Gail Seltzer says it's been a tough road.
"I considered ending it all because I was 97 pounds, every doctor I had been to shrugged," she says.
Pain from an inflammatory disease was making life unbearable.
She says she tried everything, then someone suggested marijuana.
"I finally did say yes, and for the first time in years I felt a tremendous sense of relief," Gail says.
Since then, Gail has become an advocate for medical marijuana, saying a new law could bring relief to thousands.
But The Palm Beach County substance abuse coalition sees it another way.
"The truth of the matter is, it's pseudo legalization," says Jeff Kadel with the substance abuse coalition.
Kadel says since medical marijuana laws passed in other states he's seen a troubling trend.
"Only a very small percentage of the people that participate in this program have a chronic illness or critical illness."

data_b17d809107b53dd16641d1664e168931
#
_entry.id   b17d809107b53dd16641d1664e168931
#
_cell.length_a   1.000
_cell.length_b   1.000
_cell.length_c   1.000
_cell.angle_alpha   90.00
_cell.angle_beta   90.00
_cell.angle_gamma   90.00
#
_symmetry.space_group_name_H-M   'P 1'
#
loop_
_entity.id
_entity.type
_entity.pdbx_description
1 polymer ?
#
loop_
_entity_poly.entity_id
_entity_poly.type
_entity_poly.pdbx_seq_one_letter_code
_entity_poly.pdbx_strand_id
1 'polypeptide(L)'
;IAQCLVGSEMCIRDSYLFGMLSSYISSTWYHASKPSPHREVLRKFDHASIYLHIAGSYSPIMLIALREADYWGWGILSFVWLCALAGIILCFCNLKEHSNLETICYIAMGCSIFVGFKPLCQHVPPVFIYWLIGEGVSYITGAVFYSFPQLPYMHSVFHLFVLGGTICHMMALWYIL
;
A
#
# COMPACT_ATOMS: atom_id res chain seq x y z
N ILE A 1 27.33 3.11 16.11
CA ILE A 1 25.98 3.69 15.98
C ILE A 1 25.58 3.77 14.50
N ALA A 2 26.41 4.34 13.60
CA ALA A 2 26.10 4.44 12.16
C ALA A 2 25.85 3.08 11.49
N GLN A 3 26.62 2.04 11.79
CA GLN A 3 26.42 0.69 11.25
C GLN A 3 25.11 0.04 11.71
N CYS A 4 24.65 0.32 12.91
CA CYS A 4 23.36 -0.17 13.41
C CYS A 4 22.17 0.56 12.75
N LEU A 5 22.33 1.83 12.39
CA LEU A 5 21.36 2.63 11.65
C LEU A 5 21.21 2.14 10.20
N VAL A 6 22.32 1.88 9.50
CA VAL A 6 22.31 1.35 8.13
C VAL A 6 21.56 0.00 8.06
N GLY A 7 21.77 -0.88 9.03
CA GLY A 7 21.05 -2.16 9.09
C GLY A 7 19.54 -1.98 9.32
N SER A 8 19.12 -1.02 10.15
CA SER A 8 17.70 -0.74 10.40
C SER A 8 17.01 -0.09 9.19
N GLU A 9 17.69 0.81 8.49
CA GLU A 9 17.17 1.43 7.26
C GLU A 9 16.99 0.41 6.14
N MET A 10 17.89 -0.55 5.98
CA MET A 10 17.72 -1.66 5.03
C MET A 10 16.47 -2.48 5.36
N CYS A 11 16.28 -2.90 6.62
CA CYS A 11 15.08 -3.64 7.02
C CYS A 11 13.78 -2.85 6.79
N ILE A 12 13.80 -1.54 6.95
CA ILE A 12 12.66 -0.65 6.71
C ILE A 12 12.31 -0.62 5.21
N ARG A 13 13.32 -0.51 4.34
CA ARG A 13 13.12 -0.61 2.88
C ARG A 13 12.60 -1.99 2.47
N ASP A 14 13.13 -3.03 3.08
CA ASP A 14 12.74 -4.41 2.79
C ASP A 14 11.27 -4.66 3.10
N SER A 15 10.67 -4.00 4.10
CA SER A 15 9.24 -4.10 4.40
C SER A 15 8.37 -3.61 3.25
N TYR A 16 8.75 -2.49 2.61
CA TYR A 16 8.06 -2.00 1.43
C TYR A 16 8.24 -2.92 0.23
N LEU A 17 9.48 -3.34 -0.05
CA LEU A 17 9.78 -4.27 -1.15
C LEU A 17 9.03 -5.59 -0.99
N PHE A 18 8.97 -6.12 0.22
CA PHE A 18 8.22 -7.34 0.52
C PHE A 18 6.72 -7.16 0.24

Before the Florida ballot initiative for medical pot in 2014, public polls showed strong support.
That initiative failed.
But Roger Foley, a local attorney and medical marijuana advocate, says this year could be different - turnout among older Floridians with ailing relatives could be the key.
"They're going to want to give them peace, they're going to want to help them out, and it's as simple as going to the ballot, and pushing that button for Amendment 2," he says.
Gail hopes Floridians keep an open mind.
" I'm hoping that this is a discussion that will continued through the summer and into the fall."